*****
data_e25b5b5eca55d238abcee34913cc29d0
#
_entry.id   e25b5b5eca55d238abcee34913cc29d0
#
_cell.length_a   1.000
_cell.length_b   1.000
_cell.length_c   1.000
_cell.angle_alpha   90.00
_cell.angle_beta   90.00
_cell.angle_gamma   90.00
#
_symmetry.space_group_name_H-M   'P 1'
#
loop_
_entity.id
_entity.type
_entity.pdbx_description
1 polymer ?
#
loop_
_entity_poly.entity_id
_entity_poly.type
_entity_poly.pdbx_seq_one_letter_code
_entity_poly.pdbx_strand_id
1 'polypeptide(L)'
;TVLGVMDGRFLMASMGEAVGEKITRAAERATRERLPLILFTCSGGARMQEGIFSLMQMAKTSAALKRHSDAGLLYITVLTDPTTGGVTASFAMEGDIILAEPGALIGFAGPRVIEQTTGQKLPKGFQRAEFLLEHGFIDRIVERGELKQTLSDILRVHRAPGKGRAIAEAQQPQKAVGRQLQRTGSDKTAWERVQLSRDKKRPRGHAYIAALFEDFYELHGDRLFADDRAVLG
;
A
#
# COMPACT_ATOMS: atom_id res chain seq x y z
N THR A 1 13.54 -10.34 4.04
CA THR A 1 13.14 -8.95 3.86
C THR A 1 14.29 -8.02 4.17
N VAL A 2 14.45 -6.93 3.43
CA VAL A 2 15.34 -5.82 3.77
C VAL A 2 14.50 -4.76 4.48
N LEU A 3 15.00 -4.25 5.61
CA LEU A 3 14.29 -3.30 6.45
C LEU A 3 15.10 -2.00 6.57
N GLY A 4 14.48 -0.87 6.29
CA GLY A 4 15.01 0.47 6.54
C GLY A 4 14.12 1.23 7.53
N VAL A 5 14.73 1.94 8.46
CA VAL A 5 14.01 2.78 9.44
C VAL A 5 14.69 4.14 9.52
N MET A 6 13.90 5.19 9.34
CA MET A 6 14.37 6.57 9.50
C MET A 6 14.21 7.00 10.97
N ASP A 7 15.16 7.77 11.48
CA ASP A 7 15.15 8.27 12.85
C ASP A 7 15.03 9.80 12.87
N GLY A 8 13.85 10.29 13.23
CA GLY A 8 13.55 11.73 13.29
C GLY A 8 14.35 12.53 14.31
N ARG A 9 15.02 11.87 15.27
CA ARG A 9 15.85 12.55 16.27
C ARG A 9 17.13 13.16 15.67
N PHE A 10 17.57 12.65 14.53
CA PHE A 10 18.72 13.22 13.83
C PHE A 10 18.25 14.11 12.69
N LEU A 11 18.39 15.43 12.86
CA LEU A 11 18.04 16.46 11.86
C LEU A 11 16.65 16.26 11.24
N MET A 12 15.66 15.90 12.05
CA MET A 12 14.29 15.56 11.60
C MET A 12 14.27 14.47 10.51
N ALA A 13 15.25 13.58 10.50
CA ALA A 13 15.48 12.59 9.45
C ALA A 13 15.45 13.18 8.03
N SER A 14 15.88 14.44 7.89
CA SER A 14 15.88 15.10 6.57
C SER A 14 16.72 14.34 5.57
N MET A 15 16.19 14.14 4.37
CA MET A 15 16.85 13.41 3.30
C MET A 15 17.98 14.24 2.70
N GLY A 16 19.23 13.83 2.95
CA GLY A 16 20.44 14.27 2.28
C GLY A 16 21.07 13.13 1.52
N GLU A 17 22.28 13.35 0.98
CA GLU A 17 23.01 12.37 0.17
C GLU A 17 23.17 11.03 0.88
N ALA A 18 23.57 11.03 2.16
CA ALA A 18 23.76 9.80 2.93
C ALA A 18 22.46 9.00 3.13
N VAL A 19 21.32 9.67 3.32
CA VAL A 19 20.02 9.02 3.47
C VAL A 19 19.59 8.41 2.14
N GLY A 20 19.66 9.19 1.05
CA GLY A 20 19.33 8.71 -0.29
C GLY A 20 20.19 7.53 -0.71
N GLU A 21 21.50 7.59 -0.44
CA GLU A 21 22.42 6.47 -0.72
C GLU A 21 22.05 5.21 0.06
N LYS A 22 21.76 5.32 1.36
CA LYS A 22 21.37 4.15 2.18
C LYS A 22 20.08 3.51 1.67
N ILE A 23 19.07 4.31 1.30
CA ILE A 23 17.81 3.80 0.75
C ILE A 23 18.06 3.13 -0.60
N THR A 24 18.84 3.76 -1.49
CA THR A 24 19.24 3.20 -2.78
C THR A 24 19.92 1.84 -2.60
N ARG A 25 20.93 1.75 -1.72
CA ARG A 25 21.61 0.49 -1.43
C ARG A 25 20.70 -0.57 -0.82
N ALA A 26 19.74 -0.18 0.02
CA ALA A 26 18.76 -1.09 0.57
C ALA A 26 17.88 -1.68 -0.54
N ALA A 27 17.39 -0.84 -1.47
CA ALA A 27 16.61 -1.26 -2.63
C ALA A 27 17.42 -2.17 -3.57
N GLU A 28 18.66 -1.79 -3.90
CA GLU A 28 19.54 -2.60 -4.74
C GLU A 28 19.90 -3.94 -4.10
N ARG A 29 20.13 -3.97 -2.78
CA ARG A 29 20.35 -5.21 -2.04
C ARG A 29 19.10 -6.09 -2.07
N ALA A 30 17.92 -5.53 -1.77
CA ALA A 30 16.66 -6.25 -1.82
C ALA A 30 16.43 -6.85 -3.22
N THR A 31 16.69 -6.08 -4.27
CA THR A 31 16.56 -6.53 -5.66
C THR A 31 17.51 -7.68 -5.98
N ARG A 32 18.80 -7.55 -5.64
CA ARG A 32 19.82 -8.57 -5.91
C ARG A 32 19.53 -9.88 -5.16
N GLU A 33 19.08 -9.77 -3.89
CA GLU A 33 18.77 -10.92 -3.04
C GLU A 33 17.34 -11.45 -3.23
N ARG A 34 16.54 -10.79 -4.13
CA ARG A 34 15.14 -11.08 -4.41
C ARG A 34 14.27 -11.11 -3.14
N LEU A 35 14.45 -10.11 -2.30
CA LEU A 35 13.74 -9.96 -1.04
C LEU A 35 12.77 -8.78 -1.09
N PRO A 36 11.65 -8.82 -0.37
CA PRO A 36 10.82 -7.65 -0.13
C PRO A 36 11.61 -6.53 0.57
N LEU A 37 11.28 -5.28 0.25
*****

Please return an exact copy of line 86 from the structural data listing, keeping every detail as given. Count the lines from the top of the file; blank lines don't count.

CA VAL A 19 20.02 9.02 3.47